Some teams are striking at first, then lose their luster a bit as the day goes on. Banshee only impressed more and more as their first day went on. Coming out with a scrappy first half against Rice, Brandeis couldn’t seem to relax into a flow until the latter half of their second game against Carleton. Although a Brandeis break train couldn’t change the tide of game two, they went on to roll through Richmond, quickly going up 4-1 and never looking back. Eva Arfa was consistently wide open in the end zone for scores, but Brandeis’ real strength is their unity across the roster. According to captain Ally Mundis, they’re a second-day team, so it will be interesting to see how they build going into day two… of a four-day tournament.
If you like excitement, Portland is the team for you! This team was simply electric from the moment they stepped on the field. As a whole, they were willing and eager to put up a deep shot as soon as it was available — the most exciting way to play, high risk and high reward. Luckily, they’re able to back up those shots with an elite athlete like Kim Dorr who can attack the downfield space. This team only brought upperclassmen and alumni this weekend, showcasing what they might have looked like in 2020, and no holds have been barred for this last adrenaline rush. If you’re looking for someone to cheer for — roar for — Portland is your team.
If Portland isn’t your style, then maybe Union will be; their matchup with Portland was a tale of contrasting styles. While Portland was eager to shoot deep, Union kept their throws short and steady, thriving on resets and small passes to advance the disc gracefully — a type of ultimate that’s beautiful in its own right. It’s a kind of confidence that’s striking to see from a team with Union’s history: this isn’t only their first-ever Nationals, it’s their first ever Series, and they seem entirely prepared to go toe-to-toe with some of the nation’s best. Talking to the team, that steady confidence seems to come from internal trust and respect: this is a team competing for themselves and for each other. From their second-place finish in this pool, you’d hardly guess they’d never been here before.
Vassar hasn’t seen a D-III Nationals quite like this before: at their last appearance at a national capstone event for the division, in 2009, there were three other teams at the fields. Sharing a pool with Kenyon, Union, and Portland, Vassar was in for some tough games, which found the Boxing Nuns fighting through ironclad defense. Setting aside the wide point differential across their two losses, Vassar found opportunities for highlight plays throughout the day: Ella Foster with an unbelievable bid that put Vassar on the board against top pool seed Portland, Alouette Batteau slinging beautifully-calibrated hucks to her teammates.
Kenyon Blu-Ray brought a massive roster to their first Nationals showing and, with it, the most fun sideline of the entire tournament. This team brought energy and spirit to every game on Friday, even when the score wasn’t close. They had their tightest game of the day against Vassar, initially going up 7-6, Rose Fisher catching a deep shot to throw an assist that put them in a competitive position. They may be out of the bracket, but they aren’t done with this weekend or this year of college ultimate. For Kenyon’s captains, the nationals experience has been a learning one, and an opportunity to build camaraderie among their up-and-coming program. Who wouldn’t be glad to see a team like that again in the spring?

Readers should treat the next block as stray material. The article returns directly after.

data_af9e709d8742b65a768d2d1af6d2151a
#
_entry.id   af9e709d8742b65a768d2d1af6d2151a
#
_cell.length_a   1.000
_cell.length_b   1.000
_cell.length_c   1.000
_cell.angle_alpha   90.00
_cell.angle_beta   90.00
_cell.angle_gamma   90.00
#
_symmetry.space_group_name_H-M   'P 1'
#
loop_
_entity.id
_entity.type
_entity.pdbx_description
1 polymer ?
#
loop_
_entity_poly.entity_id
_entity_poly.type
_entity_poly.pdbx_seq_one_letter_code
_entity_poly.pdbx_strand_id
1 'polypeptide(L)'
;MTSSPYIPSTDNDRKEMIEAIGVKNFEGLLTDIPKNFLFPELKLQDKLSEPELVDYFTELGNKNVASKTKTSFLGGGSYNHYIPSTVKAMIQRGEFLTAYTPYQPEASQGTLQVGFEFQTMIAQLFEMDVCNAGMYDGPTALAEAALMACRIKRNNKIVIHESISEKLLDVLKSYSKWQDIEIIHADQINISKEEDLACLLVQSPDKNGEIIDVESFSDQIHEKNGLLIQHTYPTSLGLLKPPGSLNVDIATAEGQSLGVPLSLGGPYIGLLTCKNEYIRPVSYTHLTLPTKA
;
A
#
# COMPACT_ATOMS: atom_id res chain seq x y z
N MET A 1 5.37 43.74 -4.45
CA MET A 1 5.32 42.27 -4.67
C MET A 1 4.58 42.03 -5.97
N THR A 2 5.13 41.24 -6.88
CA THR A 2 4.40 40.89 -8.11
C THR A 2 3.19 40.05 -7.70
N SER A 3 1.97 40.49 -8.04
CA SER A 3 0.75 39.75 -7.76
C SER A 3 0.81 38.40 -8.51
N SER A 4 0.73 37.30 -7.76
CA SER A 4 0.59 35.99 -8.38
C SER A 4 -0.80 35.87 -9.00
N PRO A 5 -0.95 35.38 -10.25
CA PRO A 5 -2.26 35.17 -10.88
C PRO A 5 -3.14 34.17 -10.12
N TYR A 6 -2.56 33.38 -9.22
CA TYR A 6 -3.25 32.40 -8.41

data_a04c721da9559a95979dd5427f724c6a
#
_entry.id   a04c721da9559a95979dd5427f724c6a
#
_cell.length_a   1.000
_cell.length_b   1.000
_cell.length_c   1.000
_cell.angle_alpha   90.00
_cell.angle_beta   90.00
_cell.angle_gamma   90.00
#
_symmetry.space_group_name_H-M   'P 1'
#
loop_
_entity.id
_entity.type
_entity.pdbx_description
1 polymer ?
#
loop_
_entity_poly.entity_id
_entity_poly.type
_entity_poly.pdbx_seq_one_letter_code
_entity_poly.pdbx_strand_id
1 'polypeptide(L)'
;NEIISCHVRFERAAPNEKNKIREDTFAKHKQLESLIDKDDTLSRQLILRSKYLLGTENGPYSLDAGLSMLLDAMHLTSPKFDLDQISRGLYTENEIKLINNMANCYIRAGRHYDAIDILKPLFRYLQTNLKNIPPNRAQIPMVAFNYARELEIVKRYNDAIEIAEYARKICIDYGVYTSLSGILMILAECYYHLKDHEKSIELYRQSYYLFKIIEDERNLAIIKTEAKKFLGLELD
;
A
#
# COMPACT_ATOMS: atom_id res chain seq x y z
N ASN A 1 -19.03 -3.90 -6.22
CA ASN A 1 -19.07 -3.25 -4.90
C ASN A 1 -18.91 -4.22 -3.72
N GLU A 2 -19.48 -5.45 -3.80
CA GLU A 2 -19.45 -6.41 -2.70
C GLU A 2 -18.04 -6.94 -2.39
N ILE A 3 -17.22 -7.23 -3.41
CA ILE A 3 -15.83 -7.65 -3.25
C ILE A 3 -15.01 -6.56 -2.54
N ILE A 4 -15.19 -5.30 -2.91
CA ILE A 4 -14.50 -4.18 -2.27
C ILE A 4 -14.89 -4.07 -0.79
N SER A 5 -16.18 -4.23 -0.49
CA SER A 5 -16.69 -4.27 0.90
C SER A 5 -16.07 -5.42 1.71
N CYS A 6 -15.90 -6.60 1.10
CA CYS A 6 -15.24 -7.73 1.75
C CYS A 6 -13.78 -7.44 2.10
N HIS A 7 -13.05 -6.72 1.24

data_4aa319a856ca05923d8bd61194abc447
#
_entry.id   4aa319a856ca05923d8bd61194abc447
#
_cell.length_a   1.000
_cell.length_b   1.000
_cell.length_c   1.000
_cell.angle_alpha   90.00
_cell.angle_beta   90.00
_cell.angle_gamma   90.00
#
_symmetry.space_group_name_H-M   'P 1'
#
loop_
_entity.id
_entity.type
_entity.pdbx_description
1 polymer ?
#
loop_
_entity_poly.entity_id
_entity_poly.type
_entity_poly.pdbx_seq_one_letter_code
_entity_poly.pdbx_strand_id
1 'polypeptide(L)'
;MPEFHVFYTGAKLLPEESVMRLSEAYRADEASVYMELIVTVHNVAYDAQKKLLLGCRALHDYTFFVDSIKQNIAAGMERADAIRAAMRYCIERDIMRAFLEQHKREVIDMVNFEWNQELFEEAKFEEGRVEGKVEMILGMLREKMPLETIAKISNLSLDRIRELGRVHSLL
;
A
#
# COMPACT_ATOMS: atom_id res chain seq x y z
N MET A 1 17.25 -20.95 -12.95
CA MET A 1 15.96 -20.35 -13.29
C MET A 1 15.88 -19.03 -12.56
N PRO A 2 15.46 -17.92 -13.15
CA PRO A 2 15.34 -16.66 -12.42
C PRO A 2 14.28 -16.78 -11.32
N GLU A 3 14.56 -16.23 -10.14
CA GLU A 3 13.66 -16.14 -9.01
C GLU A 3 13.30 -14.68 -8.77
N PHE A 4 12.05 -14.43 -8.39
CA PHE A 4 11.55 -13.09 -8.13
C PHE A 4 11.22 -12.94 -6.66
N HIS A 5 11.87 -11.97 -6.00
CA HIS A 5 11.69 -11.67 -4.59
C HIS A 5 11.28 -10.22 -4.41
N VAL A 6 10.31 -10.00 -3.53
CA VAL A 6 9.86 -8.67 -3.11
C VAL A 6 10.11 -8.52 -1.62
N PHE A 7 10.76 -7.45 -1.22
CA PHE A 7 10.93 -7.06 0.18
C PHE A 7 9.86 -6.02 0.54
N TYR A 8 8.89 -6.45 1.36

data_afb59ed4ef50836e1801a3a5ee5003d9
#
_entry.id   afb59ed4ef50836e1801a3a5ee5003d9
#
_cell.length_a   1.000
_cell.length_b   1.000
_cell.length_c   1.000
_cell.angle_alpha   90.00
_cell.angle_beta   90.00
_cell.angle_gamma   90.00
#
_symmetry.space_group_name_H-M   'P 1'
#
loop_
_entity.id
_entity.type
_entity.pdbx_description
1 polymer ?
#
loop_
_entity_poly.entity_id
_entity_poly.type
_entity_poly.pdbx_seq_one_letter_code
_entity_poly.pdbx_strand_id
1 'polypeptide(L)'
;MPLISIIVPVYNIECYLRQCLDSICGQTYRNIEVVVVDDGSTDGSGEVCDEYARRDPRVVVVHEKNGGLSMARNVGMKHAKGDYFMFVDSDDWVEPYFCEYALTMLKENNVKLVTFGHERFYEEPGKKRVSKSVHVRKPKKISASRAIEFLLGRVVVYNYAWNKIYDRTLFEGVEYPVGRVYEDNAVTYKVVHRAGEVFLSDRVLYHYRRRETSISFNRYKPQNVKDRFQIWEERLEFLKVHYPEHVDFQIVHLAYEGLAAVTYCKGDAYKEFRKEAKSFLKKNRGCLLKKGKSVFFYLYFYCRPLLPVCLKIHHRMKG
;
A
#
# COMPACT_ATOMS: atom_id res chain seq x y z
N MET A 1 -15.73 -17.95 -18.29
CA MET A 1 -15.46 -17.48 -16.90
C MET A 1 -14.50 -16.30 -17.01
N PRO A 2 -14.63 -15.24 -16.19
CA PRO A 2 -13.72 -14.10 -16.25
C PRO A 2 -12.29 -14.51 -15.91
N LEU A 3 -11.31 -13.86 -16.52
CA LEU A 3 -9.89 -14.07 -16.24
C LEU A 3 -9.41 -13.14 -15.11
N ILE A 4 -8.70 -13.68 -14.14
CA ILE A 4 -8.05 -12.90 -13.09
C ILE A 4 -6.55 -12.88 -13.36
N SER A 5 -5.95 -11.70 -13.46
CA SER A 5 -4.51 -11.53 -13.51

The Pranksters were not joking around in Pool D. Their O-line didn’t give up a single break all day, and their goals and assists on Friday were distributed across 16 players, suggesting a deep roster that means business at this tournament. Leading it was Claire Babbott-Bryan, throwing thread-the-needle hucks through the stack and laying out in the end zone to score. Against Wheaton, sophomore Sarah Rifkin notched a callahan! Capable isn’t necessarily staid-and-stately, however: Middlebury comes across as scrappy, quick and smart. Quickly taking control of their three games today, the Pranksters are sure to work their way through the bracket smoothly as the weekend progresses.
In a tournament where most teams were lucky to be running any sort of stack or set, the Lehigh offense ran some of the prettiest initiations that I saw all day. Their side stack cutting had the coordination and field awareness of a young club team, creating big windows of downfield space to capitalize on the speed of cutters like Belle Sullivan. Some execution issues prevented them from rewarding these initiations with goals, but the foundation is there for this high-level offense. Lehigh’s raw athleticism — highlighted by layout grabs by Anna Sivinski — is sure to help this team in bracket play, maximizing their strategic strengths as well as helping them recover from any errors. There’s a lot to be said for making your assets work for you, and Lehigh is more than ready to do that this weekend.
Some teams play pretty ultimate. Some teams play cautious ultimate. Occidental plays ruthlessly aggressive ultimate. That’s not to say they’re dangerous or unspirited, but rather that they pursue scoring with ferocity. Any time an opponent made a turn, WAC was there looking for the fast break opportunity, scoring many of their goals just one or two throws after gaining possession of the disc. Occidental aren’t just out to break you, they’re out to demoralize you. This is a team that plays like they believe they’re capable of beating anybody — and if they catch fire for an extended stretch in this bracket, they very well might be. Follow this team and you’ll be in for a thrilling ride.
Wheaton entered this tournament as a mysterious stranger, a first-time Nationals team who qualified from the Great Lakes without playing a single game in the Series. There’s real intrigue in a team like that, and when Wheaton took the field — dressed, it must be said, in some of the most stylish kits across the division — they left an impression to remember. While their games weren’t close, they forced each team to fight hard for their points. Captain Katie Bristol led the team on offense and defense, while the sideline kept the morale up. They exit title contention after pool play, but not without a sense that there are stories yet to be told for this team. We almost certainly haven’t seen the last of this team — and when they enter the scene again, it’ll be with more intrigue than ever.